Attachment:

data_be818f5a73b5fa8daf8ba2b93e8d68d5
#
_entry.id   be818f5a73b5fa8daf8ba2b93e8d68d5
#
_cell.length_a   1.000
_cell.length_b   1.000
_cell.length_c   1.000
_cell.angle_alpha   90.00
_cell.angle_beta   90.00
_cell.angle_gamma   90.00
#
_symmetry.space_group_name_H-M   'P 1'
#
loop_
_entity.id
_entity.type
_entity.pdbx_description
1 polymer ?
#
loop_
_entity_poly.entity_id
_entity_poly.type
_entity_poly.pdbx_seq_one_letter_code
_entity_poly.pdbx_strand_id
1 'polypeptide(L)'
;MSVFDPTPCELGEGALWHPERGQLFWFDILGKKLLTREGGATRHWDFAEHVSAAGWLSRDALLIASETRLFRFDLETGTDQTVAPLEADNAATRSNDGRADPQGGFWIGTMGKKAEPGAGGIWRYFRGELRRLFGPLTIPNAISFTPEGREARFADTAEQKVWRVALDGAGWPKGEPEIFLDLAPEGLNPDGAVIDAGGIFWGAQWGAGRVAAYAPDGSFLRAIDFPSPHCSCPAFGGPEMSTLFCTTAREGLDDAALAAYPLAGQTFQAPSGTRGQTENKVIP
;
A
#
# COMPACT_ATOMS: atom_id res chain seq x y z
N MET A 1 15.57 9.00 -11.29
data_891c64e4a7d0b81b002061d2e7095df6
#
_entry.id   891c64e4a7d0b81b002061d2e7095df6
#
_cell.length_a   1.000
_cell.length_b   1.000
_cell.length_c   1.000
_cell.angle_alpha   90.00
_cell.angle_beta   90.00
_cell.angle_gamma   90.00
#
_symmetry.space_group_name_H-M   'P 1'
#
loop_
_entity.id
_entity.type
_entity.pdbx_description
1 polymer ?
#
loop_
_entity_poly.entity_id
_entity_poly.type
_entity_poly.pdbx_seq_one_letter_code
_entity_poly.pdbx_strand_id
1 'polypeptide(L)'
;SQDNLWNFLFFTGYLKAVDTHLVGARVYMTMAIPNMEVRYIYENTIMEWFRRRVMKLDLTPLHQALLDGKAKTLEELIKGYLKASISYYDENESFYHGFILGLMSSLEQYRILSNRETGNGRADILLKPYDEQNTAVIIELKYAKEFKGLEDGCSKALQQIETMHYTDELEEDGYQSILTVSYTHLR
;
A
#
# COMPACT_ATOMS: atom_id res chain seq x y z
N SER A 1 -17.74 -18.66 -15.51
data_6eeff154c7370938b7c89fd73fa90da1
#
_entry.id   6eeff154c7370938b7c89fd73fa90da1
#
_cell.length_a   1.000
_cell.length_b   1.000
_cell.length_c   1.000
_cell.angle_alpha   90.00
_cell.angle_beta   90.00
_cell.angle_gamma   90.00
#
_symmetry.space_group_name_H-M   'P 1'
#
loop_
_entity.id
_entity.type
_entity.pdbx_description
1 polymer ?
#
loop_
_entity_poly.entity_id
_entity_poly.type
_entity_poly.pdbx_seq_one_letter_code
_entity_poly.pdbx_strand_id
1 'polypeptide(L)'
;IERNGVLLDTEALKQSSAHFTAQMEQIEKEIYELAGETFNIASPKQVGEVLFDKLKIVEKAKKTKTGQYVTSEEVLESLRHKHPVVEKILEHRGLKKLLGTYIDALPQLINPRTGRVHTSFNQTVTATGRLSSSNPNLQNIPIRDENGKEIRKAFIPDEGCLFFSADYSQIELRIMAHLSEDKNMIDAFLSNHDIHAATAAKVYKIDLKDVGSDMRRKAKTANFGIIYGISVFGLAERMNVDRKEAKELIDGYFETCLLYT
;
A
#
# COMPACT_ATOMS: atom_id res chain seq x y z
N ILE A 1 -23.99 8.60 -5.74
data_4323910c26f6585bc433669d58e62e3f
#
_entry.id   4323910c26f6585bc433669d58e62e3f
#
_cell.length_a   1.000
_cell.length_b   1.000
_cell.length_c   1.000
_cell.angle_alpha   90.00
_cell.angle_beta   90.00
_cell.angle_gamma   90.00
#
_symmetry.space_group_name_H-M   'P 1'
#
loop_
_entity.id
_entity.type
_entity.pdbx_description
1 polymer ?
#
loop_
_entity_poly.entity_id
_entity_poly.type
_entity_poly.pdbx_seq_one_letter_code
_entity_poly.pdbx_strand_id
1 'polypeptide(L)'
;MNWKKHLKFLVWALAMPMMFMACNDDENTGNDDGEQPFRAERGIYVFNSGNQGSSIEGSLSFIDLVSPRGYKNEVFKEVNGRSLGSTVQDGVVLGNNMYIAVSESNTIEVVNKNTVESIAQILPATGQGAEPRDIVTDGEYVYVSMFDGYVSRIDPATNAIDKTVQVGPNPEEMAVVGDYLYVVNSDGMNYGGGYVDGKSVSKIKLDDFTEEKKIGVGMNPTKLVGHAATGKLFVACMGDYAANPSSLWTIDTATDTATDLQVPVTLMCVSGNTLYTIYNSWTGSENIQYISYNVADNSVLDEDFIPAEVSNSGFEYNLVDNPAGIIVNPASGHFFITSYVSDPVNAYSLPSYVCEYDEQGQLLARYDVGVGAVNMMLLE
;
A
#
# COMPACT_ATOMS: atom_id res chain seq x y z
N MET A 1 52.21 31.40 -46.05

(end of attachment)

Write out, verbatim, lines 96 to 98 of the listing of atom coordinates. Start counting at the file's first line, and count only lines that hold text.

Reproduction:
_entry.id   4323910c26f6585bc433669d58e62e3f
#
_cell.length_a   1.000